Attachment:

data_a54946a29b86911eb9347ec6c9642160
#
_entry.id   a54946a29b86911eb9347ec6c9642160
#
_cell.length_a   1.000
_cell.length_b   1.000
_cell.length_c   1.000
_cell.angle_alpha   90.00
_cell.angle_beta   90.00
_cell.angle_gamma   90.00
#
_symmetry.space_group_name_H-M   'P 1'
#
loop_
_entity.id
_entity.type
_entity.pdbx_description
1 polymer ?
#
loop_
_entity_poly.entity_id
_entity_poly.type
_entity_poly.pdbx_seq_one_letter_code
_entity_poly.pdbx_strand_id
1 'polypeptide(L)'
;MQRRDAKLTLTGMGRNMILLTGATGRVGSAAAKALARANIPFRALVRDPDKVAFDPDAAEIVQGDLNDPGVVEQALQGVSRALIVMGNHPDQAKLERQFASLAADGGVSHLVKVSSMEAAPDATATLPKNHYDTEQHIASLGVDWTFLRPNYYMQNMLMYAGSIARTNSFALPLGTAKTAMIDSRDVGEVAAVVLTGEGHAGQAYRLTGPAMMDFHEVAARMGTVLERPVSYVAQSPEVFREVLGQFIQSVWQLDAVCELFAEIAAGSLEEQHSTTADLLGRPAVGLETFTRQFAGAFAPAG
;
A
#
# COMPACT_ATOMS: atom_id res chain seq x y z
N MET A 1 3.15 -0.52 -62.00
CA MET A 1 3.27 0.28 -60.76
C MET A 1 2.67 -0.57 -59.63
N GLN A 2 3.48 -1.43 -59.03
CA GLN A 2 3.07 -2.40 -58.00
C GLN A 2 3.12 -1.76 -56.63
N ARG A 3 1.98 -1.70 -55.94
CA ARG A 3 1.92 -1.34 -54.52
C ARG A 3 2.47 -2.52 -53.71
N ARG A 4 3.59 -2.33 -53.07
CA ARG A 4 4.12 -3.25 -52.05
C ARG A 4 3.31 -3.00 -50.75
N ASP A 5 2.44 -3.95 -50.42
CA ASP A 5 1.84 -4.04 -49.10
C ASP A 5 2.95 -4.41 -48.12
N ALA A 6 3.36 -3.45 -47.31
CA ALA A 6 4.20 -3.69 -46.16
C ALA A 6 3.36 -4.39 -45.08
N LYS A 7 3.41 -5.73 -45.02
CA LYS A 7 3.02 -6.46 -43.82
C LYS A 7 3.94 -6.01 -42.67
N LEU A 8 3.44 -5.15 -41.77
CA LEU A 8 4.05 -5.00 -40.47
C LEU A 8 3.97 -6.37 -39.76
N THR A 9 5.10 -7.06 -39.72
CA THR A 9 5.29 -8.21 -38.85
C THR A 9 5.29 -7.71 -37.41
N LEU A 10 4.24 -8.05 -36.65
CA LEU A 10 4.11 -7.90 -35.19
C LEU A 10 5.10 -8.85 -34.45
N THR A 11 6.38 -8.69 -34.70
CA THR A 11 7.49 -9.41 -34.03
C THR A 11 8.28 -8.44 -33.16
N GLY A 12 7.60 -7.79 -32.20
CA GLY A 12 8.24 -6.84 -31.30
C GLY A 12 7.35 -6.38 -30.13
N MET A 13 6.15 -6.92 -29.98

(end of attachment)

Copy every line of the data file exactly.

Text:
data_a54946a29b86911eb9347ec6c9642160
#
_entry.id   a54946a29b86911eb9347ec6c9642160
#
_cell.length_a   1.000
_cell.length_b   1.000
_cell.length_c   1.000
_cell.angle_alpha   90.00
_cell.angle_beta   90.00
_cell.angle_gamma   90.00
#
_symmetry.space_group_name_H-M   'P 1'
#
loop_
_entity.id
_entity.type
_entity.pdbx_description
1 polymer ?
#
loop_
_entity_poly.entity_id
_entity_poly.type
_entity_poly.pdbx_seq_one_letter_code
_entity_poly.pdbx_strand_id
1 'polypeptide(L)'
;MQRRDAKLTLTGMGRNMILLTGATGRVGSAAAKALARANIPFRALVRDPDKVAFDPDAAEIVQGDLNDPGVVEQALQGVSRALIVMGNHPDQAKLERQFASLAADGGVSHLVKVSSMEAAPDATATLPKNHYDTEQHIASLGVDWTFLRPNYYMQNMLMYAGSIARTNSFALPLGTAKTAMIDSRDVGEVAAVVLTGEGHAGQAYRLTGPAMMDFHEVAARMGTVLERPVSYVAQSPEVFREVLGQFIQSVWQLDAVCELFAEIAAGSLEEQHSTTADLLGRPAVGLETFTRQFAGAFAPAG
;
A
#
# COMPACT_ATOMS: atom_id res chain seq x y z
N MET A 1 3.15 -0.52 -62.00
CA MET A 1 3.27 0.28 -60.76
C MET A 1 2.67 -0.57 -59.63
N GLN A 2 3.48 -1.43 -59.03
CA GLN A 2 3.07 -2.40 -58.00
C GLN A 2 3.12 -1.76 -56.63
N ARG A 3 1.98 -1.70 -55.94
CA ARG A 3 1.92 -1.34 -54.52
C ARG A 3 2.47 -2.52 -53.71
N ARG A 4 3.59 -2.33 -53.07
CA ARG A 4 4.12 -3.25 -52.05
C ARG A 4 3.31 -3.00 -50.75
N ASP A 5 2.44 -3.95 -50.42
CA ASP A 5 1.84 -4.04 -49.10
C ASP A 5 2.95 -4.41 -48.12
N ALA A 6 3.36 -3.45 -47.31
CA ALA A 6 4.20 -3.69 -46.16
C ALA A 6 3.36 -4.39 -45.08
N LYS A 7 3.41 -5.73 -45.02
CA LYS A 7 3.02 -6.46 -43.82
C LYS A 7 3.94 -6.01 -42.67
N LEU A 8 3.44 -5.15 -41.77
CA LEU A 8 4.05 -5.00 -40.47
C LEU A 8 3.97 -6.37 -39.76
N THR A 9 5.10 -7.06 -39.72
CA THR A 9 5.29 -8.21 -38.85
C THR A 9 5.29 -7.71 -37.41
N LEU A 10 4.24 -8.05 -36.65
CA LEU A 10 4.11 -7.90 -35.19
C LEU A 10 5.10 -8.85 -34.45
N THR A 11 6.38 -8.69 -34.70
CA THR A 11 7.49 -9.41 -34.03
C THR A 11 8.28 -8.44 -33.16
N GLY A 12 7.60 -7.79 -32.20
CA GLY A 12 8.24 -6.84 -31.30
C GLY A 12 7.35 -6.38 -30.13
N MET A 13 6.15 -6.92 -29.98